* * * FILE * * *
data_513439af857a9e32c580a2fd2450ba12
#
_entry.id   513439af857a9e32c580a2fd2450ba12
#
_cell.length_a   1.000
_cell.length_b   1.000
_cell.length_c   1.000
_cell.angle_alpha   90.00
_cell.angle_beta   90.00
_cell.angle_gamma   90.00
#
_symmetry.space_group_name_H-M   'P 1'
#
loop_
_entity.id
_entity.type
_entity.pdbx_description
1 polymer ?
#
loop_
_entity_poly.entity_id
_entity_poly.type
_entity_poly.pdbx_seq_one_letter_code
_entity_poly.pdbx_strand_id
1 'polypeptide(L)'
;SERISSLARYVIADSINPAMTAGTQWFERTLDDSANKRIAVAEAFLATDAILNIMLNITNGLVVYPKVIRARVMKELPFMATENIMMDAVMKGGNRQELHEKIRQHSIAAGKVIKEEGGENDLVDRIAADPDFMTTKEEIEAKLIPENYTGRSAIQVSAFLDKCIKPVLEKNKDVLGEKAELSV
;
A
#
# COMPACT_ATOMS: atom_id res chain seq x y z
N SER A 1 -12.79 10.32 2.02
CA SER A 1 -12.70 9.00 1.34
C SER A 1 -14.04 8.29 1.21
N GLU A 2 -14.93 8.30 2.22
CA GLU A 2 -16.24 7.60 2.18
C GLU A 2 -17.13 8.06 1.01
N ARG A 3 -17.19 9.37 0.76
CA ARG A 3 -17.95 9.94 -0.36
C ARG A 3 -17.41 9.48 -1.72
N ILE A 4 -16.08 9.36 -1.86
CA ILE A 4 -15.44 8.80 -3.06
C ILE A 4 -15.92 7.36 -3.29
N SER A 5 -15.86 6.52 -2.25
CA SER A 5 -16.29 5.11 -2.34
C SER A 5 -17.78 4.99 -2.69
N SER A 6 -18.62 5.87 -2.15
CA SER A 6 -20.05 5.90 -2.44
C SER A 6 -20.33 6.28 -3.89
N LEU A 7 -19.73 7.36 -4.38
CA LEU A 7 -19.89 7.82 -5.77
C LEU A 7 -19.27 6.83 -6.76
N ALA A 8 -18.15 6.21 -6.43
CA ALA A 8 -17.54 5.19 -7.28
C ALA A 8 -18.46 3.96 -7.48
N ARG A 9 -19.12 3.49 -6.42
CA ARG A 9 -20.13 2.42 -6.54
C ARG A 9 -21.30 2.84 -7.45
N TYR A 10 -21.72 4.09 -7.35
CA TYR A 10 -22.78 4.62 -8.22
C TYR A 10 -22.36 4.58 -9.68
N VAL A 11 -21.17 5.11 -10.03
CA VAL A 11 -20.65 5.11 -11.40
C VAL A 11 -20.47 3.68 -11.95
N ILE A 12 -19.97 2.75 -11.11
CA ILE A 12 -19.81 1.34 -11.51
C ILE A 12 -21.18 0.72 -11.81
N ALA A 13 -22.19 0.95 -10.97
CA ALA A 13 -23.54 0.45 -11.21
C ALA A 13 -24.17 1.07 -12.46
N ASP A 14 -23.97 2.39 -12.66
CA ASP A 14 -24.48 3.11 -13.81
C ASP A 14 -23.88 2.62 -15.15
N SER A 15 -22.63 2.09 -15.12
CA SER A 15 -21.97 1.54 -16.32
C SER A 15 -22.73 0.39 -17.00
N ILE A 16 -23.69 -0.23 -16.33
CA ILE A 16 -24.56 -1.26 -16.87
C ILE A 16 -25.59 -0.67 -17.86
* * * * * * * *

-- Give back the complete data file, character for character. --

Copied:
data_513439af857a9e32c580a2fd2450ba12
#
_entry.id   513439af857a9e32c580a2fd2450ba12
#
_cell.length_a   1.000
_cell.length_b   1.000
_cell.length_c   1.000
_cell.angle_alpha   90.00
_cell.angle_beta   90.00
_cell.angle_gamma   90.00
#
_symmetry.space_group_name_H-M   'P 1'
#
loop_
_entity.id
_entity.type
_entity.pdbx_description
1 polymer ?
#
loop_
_entity_poly.entity_id
_entity_poly.type
_entity_poly.pdbx_seq_one_letter_code
_entity_poly.pdbx_strand_id
1 'polypeptide(L)'
;SERISSLARYVIADSINPAMTAGTQWFERTLDDSANKRIAVAEAFLATDAILNIMLNITNGLVVYPKVIRARVMKELPFMATENIMMDAVMKGGNRQELHEKIRQHSIAAGKVIKEEGGENDLVDRIAADPDFMTTKEEIEAKLIPENYTGRSAIQVSAFLDKCIKPVLEKNKDVLGEKAELSV
;
A
#
# COMPACT_ATOMS: atom_id res chain seq x y z
N SER A 1 -12.79 10.32 2.02
CA SER A 1 -12.70 9.00 1.34
C SER A 1 -14.04 8.29 1.21
N GLU A 2 -14.93 8.30 2.22
CA GLU A 2 -16.24 7.60 2.18
C GLU A 2 -17.13 8.06 1.01
N ARG A 3 -17.19 9.37 0.76
CA ARG A 3 -17.95 9.94 -0.36
C ARG A 3 -17.41 9.48 -1.72
N ILE A 4 -16.08 9.36 -1.86
CA ILE A 4 -15.44 8.80 -3.06
C ILE A 4 -15.92 7.36 -3.29
N SER A 5 -15.86 6.52 -2.25
CA SER A 5 -16.29 5.11 -2.34
C SER A 5 -17.78 4.99 -2.69
N SER A 6 -18.62 5.87 -2.15
CA SER A 6 -20.05 5.90 -2.44
C SER A 6 -20.33 6.28 -3.89
N LEU A 7 -19.73 7.36 -4.38
CA LEU A 7 -19.89 7.82 -5.77
C LEU A 7 -19.27 6.83 -6.76
N ALA A 8 -18.15 6.21 -6.43
CA ALA A 8 -17.54 5.19 -7.28
C ALA A 8 -18.46 3.96 -7.48
N ARG A 9 -19.12 3.49 -6.42
CA ARG A 9 -20.13 2.42 -6.54
C ARG A 9 -21.30 2.84 -7.45
N TYR A 10 -21.72 4.09 -7.35
CA TYR A 10 -22.78 4.62 -8.22
C TYR A 10 -22.36 4.58 -9.68
N VAL A 11 -21.17 5.11 -10.03
CA VAL A 11 -20.65 5.11 -11.40
C VAL A 11 -20.47 3.68 -11.95
N ILE A 12 -19.97 2.75 -11.11
CA ILE A 12 -19.81 1.34 -11.51
C ILE A 12 -21.18 0.72 -11.81
N ALA A 13 -22.19 0.95 -10.97
CA ALA A 13 -23.54 0.45 -11.21
C ALA A 13 -24.17 1.07 -12.46
N ASP A 14 -23.97 2.39 -12.66
CA ASP A 14 -24.48 3.11 -13.81
C ASP A 14 -23.88 2.62 -15.15
N SER A 15 -22.63 2.09 -15.12
CA SER A 15 -21.97 1.54 -16.32
C SER A 15 -22.73 0.39 -17.00
N ILE A 16 -23.69 -0.23 -16.33
CA ILE A 16 -24.56 -1.26 -16.87
C ILE A 16 -25.59 -0.67 -17.86